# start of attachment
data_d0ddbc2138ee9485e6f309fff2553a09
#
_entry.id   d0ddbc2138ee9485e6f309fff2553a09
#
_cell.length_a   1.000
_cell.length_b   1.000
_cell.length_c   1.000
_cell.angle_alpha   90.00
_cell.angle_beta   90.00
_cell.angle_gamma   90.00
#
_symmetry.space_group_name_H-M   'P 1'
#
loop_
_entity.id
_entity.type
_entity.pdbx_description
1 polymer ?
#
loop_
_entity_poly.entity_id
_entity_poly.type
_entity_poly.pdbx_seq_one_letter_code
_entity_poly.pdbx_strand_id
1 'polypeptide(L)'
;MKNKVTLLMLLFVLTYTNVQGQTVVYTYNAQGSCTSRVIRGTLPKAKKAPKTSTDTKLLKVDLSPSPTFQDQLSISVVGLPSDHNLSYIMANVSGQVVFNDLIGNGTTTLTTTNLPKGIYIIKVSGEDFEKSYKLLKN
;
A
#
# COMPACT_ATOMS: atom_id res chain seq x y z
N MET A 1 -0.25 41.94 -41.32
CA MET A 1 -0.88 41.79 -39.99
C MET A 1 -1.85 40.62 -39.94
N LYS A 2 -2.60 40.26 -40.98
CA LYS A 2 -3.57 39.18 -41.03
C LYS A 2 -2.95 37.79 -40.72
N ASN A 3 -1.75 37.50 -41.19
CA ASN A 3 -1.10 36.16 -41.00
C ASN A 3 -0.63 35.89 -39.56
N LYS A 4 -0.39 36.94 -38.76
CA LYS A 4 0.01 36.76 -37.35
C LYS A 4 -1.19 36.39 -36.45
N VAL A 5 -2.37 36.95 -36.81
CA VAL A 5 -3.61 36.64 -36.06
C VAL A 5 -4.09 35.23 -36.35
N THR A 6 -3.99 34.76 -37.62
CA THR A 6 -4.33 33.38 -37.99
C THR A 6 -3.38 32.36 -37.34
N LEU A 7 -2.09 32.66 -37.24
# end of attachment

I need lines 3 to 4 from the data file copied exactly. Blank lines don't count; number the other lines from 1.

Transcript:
_entry.id   d0ddbc2138ee9485e6f309fff2553a09
#